For those of you who don’t know, I’m a veteran–USAF, 1986-1994. When I left active duty, our children and I followed my husband around the globe for 11 more years before he retired. My two decades with the USAF taught me a lot of things, like hospital corners. I’d only heard about them until basic training. I still use them every time I make my bed.
Then there’s t-shirt folding. I bet you didn’t know there’s a specific way to fold a t-shirt. Leave me a comment if you’re curious and I’ll describe it in detail.
There is one thing I learned that stands out above everything else: Embracing The Suck.
Full disclosure: We didn’t actually call it that. I didn’t know there was a name until I saw it on Facebook a week or two ago. Although I haven’t verified* it, I think it’s a phrase the US Army uses. We didn’t name it. We lived it.
Embracing The Suck comes into play when the phone rings at 3 a.m. and you learn you have half an hour to get to work. If you’re a single airman, that’s hard enough, but we were a dual military couple with two toddlers. We had half an hour to get ourselves ready, get the babies out of bed and take them to day care (thank goodness the director got the call before any of the other commanders, so they were ready for us). After reporting in, we got to work 12 hours, pick up the cranky babies, eat cereal for dinner, and crash. Sometimes we did that for a week straight. If we were really lucky, we had a heads up the night before so we could pack extra clothes in our kids’ backpacks. After Desert Storm started, that usually happened about once a quarter.
Embracing The Suck means you get to work with the flu; leave your family for several months with 18 hours notice; deliver equipment to aircraft on the flightline regardless of the weather; follow orders (usually stupid ones) with no explanation; keep your mouth shut when the Base Commander acts like a jackass, run PT at 7:00 a.m. in 90* heat and 100% humidity. And we had it the easiest of all the services. That’s why they call us the Chair Force.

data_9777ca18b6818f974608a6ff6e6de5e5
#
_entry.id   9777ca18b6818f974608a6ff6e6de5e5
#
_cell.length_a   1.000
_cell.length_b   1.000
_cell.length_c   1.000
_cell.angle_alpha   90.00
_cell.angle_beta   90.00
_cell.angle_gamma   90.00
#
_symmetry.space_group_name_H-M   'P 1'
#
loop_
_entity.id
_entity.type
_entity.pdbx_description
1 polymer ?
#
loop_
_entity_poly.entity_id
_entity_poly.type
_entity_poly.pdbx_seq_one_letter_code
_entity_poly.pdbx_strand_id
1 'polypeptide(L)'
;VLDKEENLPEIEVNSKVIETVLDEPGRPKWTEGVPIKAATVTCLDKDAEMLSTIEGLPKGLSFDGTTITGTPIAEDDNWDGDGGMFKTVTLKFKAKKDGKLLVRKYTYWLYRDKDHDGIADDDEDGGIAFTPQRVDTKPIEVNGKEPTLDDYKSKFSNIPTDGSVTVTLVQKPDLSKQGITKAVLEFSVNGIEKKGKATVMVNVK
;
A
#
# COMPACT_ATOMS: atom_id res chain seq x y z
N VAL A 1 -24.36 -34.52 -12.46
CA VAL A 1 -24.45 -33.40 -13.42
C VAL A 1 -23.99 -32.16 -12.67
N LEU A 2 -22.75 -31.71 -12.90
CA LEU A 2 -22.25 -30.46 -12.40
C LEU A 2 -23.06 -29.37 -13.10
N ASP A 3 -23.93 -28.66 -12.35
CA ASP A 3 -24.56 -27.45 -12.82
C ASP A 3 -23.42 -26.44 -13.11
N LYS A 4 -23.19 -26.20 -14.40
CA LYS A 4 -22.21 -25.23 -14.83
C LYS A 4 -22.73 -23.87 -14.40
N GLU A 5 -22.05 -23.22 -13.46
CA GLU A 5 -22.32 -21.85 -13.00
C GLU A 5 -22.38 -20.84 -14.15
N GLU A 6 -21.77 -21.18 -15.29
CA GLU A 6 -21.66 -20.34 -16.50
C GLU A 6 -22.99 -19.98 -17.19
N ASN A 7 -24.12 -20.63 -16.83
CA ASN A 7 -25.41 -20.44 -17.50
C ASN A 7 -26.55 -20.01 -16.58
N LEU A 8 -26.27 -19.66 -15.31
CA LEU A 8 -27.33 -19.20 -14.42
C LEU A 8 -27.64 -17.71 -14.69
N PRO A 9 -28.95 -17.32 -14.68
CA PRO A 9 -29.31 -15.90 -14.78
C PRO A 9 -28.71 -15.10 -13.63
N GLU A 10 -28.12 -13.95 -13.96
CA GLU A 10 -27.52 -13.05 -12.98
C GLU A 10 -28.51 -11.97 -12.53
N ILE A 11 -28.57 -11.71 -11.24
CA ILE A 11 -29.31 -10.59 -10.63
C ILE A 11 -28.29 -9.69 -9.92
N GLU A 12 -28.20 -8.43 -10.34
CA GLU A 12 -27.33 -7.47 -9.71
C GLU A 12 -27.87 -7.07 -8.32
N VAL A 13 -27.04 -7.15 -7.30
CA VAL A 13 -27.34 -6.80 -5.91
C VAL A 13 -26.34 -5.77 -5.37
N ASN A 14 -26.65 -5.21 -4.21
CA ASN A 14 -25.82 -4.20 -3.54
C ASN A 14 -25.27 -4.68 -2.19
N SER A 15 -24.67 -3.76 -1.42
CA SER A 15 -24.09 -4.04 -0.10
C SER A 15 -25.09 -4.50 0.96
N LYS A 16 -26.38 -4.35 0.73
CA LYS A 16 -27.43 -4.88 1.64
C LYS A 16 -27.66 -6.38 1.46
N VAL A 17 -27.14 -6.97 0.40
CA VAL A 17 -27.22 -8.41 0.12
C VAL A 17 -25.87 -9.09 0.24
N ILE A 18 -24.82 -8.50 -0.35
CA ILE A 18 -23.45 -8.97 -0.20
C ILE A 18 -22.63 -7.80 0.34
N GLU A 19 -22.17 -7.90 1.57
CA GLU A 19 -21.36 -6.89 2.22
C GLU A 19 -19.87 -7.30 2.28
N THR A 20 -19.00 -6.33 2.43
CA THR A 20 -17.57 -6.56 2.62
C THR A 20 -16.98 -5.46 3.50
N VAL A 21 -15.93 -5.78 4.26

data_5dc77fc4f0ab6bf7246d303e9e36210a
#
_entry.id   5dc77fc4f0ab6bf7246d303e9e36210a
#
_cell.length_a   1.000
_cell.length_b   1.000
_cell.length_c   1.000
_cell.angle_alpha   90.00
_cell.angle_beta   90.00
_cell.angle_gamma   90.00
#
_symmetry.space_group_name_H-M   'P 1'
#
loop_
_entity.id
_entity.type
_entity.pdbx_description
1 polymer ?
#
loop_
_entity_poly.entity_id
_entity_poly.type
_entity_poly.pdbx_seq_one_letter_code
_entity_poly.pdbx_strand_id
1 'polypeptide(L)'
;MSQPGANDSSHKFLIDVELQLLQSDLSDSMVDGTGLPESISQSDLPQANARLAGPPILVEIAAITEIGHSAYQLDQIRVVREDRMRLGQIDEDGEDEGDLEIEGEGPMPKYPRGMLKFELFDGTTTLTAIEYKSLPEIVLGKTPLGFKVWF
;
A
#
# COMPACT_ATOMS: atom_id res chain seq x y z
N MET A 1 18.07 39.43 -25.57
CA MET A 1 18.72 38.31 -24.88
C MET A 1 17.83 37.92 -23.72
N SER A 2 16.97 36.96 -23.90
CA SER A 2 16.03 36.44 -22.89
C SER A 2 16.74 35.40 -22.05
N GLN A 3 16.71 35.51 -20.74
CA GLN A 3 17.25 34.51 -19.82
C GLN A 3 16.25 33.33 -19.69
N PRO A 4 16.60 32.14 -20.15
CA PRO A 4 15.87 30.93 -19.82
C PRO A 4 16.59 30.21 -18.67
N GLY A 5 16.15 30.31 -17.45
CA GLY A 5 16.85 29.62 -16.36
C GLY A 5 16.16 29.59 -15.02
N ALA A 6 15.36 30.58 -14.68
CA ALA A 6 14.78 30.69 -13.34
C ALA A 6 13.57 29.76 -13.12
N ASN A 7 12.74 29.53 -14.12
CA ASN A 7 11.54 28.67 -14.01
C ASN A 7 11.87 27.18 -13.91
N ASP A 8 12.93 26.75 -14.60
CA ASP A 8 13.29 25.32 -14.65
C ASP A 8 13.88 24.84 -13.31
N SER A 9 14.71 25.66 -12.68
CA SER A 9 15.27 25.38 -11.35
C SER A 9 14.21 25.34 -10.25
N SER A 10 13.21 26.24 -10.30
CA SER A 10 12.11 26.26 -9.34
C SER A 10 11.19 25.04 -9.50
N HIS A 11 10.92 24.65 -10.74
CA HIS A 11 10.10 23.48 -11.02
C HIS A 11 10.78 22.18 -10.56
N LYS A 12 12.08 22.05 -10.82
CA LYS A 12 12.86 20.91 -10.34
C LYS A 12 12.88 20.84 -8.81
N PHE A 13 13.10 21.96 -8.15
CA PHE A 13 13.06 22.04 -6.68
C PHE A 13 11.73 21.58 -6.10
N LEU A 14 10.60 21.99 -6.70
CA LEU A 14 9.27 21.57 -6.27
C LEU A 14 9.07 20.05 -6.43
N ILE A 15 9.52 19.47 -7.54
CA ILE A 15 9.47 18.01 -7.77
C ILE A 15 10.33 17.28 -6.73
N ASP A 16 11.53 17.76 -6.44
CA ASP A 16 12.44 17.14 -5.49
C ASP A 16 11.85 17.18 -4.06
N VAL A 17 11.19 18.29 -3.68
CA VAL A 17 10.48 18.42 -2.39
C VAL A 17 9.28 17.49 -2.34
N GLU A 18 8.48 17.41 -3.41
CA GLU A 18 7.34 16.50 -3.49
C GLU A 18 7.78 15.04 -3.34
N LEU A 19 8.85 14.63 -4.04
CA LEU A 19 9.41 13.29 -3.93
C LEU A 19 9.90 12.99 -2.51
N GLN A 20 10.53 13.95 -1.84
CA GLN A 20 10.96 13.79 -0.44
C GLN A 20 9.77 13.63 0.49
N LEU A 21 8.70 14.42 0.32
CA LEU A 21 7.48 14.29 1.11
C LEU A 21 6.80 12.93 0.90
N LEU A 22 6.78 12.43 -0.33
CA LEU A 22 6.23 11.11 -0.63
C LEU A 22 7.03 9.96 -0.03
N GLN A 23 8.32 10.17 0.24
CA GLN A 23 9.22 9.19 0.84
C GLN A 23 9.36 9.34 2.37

Embracing The Suck in my 20s was good character building. It beat the whiner out of me, made me finish growing up. People think I’m nuts when I say Desert Storm was the best thing that ever happened to me. My husband deployed when our son was three weeks old, and he was gone seven months. I was still active duty and came thiiiiiiiiiiis close to deploying myself. I would have, if I’d been ordered to, but the hubby was over there, I had an infant, and my long-term child care givers were trapped by snow in Idaho. The chief agree to push me back a rotation, but by then I’d already cross-trained into a field for which I was better suited.
Over the years, I’ve been grateful for the experience in trying times. These days, I draw on that experience every day. Traffic here is a bear. Good thing I know how to Embrace The Suck.
*If you can verify it, please leave a comment